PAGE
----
(CNN)Mexican billionaire Carlos Slim will pay for all the costs needed to rebuild Mexico City's subway overpass-stretch, which left 26 dead after it collapsed last month, according to Mexican President Andres Manuel Lopez Obrador.
Lopez Obrador said during his daily press briefing on Wednesday that he met with Slim, and that the billionaire assured the President that his construction firm "will pay for everything" needed for the reconstruction of Mexico City's Subway Line 12 overpass.
"He will take care of the reconstruction of the entire [subway line] stretch, making sure that it gets done with all the necessary safety [measures] at no cost to the [Mexican] people and without asking [the government] for a budget," Lopez Obrador said.
Slim "will not wait for the judicial [final investigation findings]," and will begin coordinating with Mexico City Mayor Claudia Sheinbaum "so that in a year" the line will be open and operational once again, Lopez Obrador added.
The Carlos Slim Foundation declined to comment on Lopez Obrador's statement when reached by CNN, as did Mexico City authorities.
Dozens of people lost their lives when an elevated portion of Line 12 known as the "Golden Line" collapsed in Mexico City on May 3.
The subway line had been touted as one of the most expensive and ambitious public works projects in Mexican history when it was inaugurated in October 2012.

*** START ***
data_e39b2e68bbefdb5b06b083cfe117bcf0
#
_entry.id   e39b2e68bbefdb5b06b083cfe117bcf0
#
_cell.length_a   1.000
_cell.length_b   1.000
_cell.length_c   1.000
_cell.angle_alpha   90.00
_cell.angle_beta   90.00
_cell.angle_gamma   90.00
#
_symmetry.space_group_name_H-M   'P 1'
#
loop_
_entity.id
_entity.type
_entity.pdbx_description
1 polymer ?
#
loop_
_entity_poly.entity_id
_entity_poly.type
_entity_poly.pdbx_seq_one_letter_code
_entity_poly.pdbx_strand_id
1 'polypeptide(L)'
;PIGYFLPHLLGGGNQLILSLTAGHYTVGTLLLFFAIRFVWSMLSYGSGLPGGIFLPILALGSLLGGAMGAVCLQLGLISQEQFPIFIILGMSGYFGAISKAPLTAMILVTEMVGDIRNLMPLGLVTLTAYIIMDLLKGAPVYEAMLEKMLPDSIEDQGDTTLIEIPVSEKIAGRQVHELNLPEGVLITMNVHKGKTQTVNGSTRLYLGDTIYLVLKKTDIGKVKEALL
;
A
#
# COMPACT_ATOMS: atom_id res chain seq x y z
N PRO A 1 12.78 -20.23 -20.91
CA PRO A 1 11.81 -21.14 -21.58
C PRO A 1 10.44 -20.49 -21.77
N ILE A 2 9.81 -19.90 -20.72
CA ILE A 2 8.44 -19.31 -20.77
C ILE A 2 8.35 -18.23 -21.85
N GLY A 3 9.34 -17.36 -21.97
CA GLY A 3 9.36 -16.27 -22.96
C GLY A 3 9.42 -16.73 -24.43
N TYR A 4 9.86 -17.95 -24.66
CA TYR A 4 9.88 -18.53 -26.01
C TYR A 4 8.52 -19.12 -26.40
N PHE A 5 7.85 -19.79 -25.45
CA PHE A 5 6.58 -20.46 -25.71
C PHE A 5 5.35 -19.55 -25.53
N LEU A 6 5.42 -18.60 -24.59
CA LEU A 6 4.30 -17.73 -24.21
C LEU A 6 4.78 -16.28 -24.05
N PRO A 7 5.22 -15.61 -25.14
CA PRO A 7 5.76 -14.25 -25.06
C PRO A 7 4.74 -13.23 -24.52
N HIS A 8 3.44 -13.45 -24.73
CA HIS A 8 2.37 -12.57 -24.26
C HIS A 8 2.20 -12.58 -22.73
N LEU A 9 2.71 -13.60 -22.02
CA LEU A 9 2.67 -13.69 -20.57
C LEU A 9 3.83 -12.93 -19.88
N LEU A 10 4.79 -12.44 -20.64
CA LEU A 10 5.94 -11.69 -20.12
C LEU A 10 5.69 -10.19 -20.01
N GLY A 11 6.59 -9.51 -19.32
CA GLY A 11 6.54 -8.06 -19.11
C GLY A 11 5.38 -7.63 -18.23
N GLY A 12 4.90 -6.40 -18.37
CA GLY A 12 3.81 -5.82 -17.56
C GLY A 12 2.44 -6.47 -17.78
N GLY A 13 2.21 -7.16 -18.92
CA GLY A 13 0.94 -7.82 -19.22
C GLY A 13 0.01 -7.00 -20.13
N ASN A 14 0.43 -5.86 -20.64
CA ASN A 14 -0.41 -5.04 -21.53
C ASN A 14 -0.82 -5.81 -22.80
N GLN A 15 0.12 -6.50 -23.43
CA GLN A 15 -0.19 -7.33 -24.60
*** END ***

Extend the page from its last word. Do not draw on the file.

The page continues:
The highly publicized ribbon-cutting was attended by the who's-who of Mexican politics and power at the time, including then-president Felipe Calderón and Marcelo Ebrard, who was then in his last days as Mexico City's mayor and is now foreign minister.
Carlos Slim, the owner of one of the construction companies involved, was also there.
Now, an independent investigation by the Norwegian firm DNV and a separate investigation by the local attorney's office are looking into the causes of the deadly collapse, as well as those involved in the construction project, including Slim himself.
According to the investigation's preliminary findings, deficient welding of metal studs, which apparently were not well connected to steel beams supporting a concrete slab and the elevated train rails, was among a number of issues that contributed to the May 4 incident.
The report said missing metal studs in some sections of the structure, different kinds of concrete used for the slab and unfinished or badly welded joints were some of the other factors that caused the raised railway to buckle, sending two subway carriages plummeting to the streets below.
Reporting contributed by CNN's Natalie Gallon and Karol Suarez in Mexico City.